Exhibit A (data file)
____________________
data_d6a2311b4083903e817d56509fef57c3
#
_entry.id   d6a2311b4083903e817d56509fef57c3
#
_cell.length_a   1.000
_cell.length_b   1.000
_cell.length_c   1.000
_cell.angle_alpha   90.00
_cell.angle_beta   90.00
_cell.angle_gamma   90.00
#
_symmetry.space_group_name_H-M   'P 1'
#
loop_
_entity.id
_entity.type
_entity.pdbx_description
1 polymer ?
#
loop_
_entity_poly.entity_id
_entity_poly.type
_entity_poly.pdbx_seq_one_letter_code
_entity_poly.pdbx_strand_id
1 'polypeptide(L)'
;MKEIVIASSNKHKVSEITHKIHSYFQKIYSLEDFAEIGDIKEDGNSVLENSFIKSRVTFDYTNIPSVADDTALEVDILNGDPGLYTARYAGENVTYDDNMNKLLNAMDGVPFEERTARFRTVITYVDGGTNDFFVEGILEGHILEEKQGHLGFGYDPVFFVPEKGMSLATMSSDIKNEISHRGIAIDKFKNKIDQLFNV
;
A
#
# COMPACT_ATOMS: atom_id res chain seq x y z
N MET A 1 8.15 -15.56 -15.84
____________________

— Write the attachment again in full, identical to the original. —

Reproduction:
data_d6a2311b4083903e817d56509fef57c3
#
_entry.id   d6a2311b4083903e817d56509fef57c3
#
_cell.length_a   1.000
_cell.length_b   1.000
_cell.length_c   1.000
_cell.angle_alpha   90.00
_cell.angle_beta   90.00
_cell.angle_gamma   90.00
#
_symmetry.space_group_name_H-M   'P 1'
#
loop_
_entity.id
_entity.type
_entity.pdbx_description
1 polymer ?
#
loop_
_entity_poly.entity_id
_entity_poly.type
_entity_poly.pdbx_seq_one_letter_code
_entity_poly.pdbx_strand_id
1 'polypeptide(L)'
;MKEIVIASSNKHKVSEITHKIHSYFQKIYSLEDFAEIGDIKEDGNSVLENSFIKSRVTFDYTNIPSVADDTALEVDILNGDPGLYTARYAGENVTYDDNMNKLLNAMDGVPFEERTARFRTVITYVDGGTNDFFVEGILEGHILEEKQGHLGFGYDPVFFVPEKGMSLATMSSDIKNEISHRGIAIDKFKNKIDQLFNV
;
A
#
# COMPACT_ATOMS: atom_id res chain seq x y z
N MET A 1 8.15 -15.56 -15.84